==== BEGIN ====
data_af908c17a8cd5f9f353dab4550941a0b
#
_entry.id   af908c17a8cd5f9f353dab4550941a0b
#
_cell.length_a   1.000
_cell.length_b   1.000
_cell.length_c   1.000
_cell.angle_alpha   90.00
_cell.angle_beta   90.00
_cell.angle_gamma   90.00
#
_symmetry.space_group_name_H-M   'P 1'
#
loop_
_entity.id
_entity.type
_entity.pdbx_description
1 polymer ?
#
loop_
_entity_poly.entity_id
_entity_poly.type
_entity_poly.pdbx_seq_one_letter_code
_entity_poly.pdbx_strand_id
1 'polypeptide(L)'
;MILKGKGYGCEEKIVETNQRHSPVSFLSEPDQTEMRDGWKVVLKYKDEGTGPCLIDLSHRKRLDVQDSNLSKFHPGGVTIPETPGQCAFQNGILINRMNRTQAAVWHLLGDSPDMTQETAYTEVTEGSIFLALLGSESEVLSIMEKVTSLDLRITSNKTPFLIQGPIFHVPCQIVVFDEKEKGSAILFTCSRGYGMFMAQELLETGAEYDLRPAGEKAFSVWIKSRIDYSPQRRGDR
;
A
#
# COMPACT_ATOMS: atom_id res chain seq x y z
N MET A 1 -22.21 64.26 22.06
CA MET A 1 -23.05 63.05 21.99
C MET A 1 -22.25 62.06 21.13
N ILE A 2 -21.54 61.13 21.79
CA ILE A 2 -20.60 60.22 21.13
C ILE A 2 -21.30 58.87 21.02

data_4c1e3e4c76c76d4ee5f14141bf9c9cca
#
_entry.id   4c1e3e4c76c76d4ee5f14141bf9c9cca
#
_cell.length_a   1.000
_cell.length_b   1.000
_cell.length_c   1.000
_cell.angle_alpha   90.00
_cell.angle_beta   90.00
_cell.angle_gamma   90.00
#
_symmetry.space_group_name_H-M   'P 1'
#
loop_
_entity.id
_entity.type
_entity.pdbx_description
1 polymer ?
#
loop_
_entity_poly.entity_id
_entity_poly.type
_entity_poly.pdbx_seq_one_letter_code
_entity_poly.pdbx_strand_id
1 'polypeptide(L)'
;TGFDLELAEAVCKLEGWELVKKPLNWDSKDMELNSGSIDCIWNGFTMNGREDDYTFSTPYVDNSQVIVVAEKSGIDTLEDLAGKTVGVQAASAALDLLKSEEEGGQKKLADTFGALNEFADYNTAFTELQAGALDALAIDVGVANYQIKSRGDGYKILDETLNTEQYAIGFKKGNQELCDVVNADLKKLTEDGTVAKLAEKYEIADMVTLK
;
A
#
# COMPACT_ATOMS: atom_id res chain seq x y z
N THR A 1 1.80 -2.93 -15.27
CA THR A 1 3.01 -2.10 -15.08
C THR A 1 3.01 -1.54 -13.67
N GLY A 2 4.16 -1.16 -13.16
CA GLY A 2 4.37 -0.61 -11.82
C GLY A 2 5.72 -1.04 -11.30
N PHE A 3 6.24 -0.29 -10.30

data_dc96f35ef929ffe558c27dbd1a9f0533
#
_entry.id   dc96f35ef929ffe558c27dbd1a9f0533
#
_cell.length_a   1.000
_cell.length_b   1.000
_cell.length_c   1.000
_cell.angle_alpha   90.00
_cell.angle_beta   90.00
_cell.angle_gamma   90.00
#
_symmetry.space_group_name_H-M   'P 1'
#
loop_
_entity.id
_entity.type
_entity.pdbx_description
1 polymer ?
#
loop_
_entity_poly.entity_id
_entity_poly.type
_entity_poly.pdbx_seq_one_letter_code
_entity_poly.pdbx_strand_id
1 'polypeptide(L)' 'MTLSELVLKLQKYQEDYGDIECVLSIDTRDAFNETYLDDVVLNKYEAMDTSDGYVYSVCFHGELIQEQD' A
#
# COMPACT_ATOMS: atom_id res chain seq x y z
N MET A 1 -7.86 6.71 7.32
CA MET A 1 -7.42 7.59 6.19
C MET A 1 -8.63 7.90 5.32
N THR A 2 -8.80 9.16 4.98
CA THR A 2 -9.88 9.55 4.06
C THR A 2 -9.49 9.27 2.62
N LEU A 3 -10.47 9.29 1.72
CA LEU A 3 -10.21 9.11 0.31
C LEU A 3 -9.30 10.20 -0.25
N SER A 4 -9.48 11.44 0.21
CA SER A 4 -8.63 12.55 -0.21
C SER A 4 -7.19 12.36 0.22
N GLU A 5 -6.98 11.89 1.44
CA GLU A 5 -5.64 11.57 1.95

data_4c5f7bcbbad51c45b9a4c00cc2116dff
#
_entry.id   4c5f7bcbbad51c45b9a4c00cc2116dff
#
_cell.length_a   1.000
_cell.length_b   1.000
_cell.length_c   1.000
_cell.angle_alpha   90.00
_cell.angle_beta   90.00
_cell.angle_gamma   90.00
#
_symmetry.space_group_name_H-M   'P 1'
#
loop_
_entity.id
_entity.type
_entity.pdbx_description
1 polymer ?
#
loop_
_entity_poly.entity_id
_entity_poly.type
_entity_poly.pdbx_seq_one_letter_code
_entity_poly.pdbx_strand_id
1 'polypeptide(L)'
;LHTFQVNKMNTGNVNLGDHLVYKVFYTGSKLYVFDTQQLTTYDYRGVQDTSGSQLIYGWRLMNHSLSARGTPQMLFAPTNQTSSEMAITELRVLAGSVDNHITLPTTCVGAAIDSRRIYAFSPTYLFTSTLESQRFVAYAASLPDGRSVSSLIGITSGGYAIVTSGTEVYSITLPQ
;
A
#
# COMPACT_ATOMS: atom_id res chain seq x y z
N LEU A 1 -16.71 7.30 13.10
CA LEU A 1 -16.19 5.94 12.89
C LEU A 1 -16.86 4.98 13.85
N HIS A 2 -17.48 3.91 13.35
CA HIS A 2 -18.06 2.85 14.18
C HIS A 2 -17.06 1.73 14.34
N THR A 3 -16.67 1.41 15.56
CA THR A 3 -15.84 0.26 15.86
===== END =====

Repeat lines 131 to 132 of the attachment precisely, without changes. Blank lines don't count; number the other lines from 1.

_entity.pdbx_description
1 polymer ?